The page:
I recently went on a family vacation to Savannah, Georgia and while it was a truly great time with some great people there was a moment that bears mentioning. It wasn't out of the ordinary, as a matter of fact if you were listening to the conversation you wouldn't have probably given it a second thought. But this moment like many others continues to remind me that the extraordinary often pierces through what we might classify as the ordinary. 

          The moment I'm talking about happened as we were arriving to our rental home for the weekend. We had seen pictures on the internet and thought that we would be staying in this super nice home that would suit 8 comfortably. When we arrived though we found something different than what we were expecting, for one we had to park our cars in a pretty sketchy ally and found that the house really only creatively comfortably housed 8 (The wonders of air mattresses).  In this moment where our expectations were met face to face with the reality of our situation someone followed by a chorus of followers asked "Is this really it? This isn't what I was expecting."

          I'm sure my family and I aren't the only ones to have this experience, I mean it could happen on a blind date (Tall, dark and handsome my butt), or a class (You want how many pages on that paper). Those moments of feeling deceived by a friend on the attractiveness of a peer or feeling over burdened by a professor can leave us feeling betrayed or drained.

            While I don't mean to downplay the seriousness of those times, what I want to focus on is when those "Really??? This is it??" moments creep into our relationship with God. Those time where we find ourselves in a situation that may be incredibly painful, fear stricken or immersed with doubt and our temptation is to look at God and say " Really, Is this it?" One such man that found himself in that situation is John The Baptist.

             In Matthew 11 John the Baptist finds himself in prison and while there sends a messenger to Jesus asking him " Are you the Coming One or do we look for another?" (Matt. 11:2) This question might seem outlandish or strange coming from John the Baptist but we have to realize that he found himself very much in a situation like this. The Jews had expected a political savior so in their mind when the Messiah came he would deliver them from under the thumb of the Romans. You see this at several points when the crowd would want to make Jesus king only for Him to retreat.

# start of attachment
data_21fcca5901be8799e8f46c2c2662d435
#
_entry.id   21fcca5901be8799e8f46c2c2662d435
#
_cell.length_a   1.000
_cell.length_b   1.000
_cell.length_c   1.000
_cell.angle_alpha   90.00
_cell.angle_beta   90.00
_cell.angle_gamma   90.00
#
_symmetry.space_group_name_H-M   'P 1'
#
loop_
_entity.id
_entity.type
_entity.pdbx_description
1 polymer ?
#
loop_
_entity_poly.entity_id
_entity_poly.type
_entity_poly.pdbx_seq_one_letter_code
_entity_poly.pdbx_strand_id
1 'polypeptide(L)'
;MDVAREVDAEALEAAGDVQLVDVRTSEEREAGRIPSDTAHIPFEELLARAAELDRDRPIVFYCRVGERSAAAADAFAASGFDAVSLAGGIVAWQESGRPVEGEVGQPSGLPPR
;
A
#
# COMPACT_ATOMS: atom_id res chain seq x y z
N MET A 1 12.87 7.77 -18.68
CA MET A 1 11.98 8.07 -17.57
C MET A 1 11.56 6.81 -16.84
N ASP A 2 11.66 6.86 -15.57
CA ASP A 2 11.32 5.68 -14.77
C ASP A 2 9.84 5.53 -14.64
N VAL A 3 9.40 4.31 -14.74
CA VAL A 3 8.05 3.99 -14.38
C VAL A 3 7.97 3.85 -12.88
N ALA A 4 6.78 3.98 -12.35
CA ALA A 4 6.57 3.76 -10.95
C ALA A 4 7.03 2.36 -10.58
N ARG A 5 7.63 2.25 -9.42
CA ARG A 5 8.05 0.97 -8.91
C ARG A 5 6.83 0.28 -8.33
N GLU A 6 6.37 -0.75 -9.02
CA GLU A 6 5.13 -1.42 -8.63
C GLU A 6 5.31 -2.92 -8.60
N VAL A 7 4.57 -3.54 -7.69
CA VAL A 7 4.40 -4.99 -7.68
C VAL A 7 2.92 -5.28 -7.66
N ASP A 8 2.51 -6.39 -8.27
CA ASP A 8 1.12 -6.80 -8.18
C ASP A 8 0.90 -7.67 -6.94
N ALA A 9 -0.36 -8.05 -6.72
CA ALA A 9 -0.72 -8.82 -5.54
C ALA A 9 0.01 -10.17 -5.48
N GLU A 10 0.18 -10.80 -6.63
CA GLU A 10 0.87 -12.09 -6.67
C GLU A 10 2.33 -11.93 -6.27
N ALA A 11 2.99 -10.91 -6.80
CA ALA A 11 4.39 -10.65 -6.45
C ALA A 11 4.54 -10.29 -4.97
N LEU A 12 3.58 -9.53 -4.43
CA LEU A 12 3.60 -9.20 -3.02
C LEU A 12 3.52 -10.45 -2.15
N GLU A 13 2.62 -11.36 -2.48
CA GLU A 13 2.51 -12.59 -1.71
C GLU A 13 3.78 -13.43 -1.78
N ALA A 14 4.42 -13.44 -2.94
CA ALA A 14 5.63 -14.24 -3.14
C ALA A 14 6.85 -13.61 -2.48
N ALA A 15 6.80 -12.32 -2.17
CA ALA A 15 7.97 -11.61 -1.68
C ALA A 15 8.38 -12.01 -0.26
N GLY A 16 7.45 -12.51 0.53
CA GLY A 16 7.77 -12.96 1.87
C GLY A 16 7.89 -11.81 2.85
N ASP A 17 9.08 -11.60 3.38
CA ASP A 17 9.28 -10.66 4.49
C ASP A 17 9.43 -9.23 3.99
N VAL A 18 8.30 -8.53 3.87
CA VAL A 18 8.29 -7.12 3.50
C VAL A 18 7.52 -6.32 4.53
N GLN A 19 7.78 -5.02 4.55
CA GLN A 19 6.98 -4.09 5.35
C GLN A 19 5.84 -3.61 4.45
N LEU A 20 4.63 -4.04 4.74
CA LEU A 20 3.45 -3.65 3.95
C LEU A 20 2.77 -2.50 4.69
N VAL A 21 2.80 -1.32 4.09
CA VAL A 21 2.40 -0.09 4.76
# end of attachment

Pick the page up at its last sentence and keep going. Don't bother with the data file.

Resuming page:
So John the Baptist found himself in an extremely difficult situation being in jail and not having his expectations of how God would work through His chosen Messiah met. How often do we find ourselves in this position, broken over our current situation and asking God why He isn't working the way we thought He would... even subtly finding ourselves asking "Is this really it? Are You really the One?"

            Christ answers his question not with judgement but rather with a beautiful reminder:

Go back and report to John what you hear and see: The blind receive sight, the lame walk, those who have leprosy are cleansed, the deaf hear, the dead are raised, and the good news is proclaimed to the poor."

          He responds to John's question by reminding him of how exactly He is at work in the present situation. He tells them of the healing He is bringing to those who are broken and lost. He shows John the Baptist that their expectation of a political agenda is so far inferior to His work of restoration. 

         I think when I humbly look at my life the moments where I most commonly want to ask "Is this it God? Are you really the One?" come when I'm more focused on my agenda rather than His will. I can just imagine Christ calling out to me saying "Dustin I pursued you when you were unlovely and rebellious, I delivered You, I have purchased you, I am redeeming you, I have presented you as blameless before my Father and am even now working in you to make that a present reality."

          So my encouragement for myself and all of us is when we find ourselves in those situations where we want to cry out in confusion and frustration is to remind ourselves of two things.

 1.) Remember that Christ cares more about redeeming that which is broken than He does keeping us comfortable.

 2.) When tempted to ask what are You doing God, we must remind ourselves of all that He has already done for us in the Gospel through Jesus.  

           The reason these can bring us comfort in those hard times is because the answer to John's question "Are you the Coming One, the One we have been waiting on, The One we can find rest and hope in?" is a resounding restoringly emphatic YES